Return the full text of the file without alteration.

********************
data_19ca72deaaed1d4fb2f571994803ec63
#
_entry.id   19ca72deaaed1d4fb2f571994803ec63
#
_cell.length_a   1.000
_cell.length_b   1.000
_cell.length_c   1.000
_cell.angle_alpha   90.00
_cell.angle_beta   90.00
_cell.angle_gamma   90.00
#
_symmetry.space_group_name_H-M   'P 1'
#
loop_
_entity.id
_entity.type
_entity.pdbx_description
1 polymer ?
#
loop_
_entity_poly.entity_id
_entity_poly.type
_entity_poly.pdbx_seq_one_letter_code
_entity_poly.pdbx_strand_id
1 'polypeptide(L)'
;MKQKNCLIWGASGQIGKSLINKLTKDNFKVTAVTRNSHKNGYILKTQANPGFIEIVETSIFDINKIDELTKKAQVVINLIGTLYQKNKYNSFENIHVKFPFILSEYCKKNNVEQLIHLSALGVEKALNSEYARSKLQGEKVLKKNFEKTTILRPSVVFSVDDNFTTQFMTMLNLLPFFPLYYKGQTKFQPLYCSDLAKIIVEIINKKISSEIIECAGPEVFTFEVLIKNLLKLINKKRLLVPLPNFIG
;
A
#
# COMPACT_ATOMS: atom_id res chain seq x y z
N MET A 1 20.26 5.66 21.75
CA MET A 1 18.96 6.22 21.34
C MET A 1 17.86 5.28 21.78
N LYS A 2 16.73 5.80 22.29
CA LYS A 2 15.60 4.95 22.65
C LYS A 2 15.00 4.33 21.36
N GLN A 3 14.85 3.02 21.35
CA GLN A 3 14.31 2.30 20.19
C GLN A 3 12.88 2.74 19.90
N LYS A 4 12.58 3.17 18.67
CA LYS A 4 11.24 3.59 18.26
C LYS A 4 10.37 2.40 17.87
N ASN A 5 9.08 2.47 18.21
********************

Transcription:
data_19ca72deaaed1d4fb2f571994803ec63
#
_entry.id   19ca72deaaed1d4fb2f571994803ec63
#
_cell.length_a   1.000
_cell.length_b   1.000
_cell.length_c   1.000
_cell.angle_alpha   90.00
_cell.angle_beta   90.00
_cell.angle_gamma   90.00
#
_symmetry.space_group_name_H-M   'P 1'
#
loop_
_entity.id
_entity.type
_entity.pdbx_description
1 polymer ?
#
loop_
_entity_poly.entity_id
_entity_poly.type
_entity_poly.pdbx_seq_one_letter_code
_entity_poly.pdbx_strand_id
1 'polypeptide(L)'
;MKQKNCLIWGASGQIGKSLINKLTKDNFKVTAVTRNSHKNGYILKTQANPGFIEIVETSIFDINKIDELTKKAQVVINLIGTLYQKNKYNSFENIHVKFPFILSEYCKKNNVEQLIHLSALGVEKALNSEYARSKLQGEKVLKKNFEKTTILRPSVVFSVDDNFTTQFMTMLNLLPFFPLYYKGQTKFQPLYCSDLAKIIVEIINKKISSEIIECAGPEVFTFEVLIKNLLKLINKKRLLVPLPNFIG
;
A
#
# COMPACT_ATOMS: atom_id res chain seq x y z
N MET A 1 20.26 5.66 21.75
CA MET A 1 18.96 6.22 21.34
C MET A 1 17.86 5.28 21.78
N LYS A 2 16.73 5.80 22.29
CA LYS A 2 15.60 4.95 22.65
C LYS A 2 15.00 4.33 21.36
N GLN A 3 14.85 3.02 21.35
CA GLN A 3 14.31 2.30 20.19
C GLN A 3 12.88 2.74 19.90
N LYS A 4 12.58 3.17 18.67
CA LYS A 4 11.24 3.59 18.26
C LYS A 4 10.37 2.40 17.87
N ASN A 5 9.08 2.47 18.21